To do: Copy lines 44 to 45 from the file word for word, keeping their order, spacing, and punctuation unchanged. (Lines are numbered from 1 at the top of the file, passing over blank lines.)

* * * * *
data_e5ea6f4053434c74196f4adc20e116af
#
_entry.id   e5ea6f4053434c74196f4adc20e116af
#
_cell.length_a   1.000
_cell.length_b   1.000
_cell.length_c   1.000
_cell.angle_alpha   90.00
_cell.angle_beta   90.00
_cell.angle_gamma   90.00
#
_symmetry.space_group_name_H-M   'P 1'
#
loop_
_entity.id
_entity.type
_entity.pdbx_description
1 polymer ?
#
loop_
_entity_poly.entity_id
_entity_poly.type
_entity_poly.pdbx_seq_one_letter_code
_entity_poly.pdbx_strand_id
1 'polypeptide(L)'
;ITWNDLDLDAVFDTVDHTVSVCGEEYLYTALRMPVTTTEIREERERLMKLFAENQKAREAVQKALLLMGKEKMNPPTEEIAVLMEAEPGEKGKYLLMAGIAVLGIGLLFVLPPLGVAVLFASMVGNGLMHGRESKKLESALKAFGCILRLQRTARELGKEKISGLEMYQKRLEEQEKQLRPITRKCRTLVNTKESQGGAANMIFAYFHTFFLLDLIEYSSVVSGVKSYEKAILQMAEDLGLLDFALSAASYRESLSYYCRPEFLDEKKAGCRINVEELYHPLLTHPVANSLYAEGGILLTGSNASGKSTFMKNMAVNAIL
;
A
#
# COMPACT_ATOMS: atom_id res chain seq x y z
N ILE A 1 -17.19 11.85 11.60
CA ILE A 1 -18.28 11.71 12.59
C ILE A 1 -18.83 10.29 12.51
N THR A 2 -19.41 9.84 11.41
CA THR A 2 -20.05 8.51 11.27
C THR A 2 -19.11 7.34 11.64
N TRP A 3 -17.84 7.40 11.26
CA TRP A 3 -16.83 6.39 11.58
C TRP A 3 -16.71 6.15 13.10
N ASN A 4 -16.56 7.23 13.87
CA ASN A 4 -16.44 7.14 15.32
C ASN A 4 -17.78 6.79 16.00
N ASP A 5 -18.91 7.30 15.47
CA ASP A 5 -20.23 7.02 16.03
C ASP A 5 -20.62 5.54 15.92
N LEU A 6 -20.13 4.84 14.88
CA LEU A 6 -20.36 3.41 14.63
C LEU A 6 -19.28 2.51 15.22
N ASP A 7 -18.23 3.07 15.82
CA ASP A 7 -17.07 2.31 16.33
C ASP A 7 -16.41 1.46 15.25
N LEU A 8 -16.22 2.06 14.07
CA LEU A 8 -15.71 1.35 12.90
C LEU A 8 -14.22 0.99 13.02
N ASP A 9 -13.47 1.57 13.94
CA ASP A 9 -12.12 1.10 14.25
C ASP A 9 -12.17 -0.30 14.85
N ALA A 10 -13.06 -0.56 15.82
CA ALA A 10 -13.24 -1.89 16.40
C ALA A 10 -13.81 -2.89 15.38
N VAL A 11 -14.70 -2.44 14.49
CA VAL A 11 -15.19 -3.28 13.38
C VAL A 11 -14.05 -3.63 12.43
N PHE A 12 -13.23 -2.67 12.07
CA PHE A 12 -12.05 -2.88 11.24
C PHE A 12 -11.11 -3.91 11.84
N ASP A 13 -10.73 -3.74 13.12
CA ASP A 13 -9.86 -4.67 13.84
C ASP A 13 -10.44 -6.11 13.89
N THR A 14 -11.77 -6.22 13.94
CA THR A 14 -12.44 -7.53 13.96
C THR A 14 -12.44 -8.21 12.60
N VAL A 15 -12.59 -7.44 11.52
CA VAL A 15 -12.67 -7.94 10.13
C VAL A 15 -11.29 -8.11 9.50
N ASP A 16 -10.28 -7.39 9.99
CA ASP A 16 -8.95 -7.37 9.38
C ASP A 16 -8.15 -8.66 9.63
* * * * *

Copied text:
CA ASP A 5 -20.23 7.02 16.03
C ASP A 5 -20.62 5.54 15.92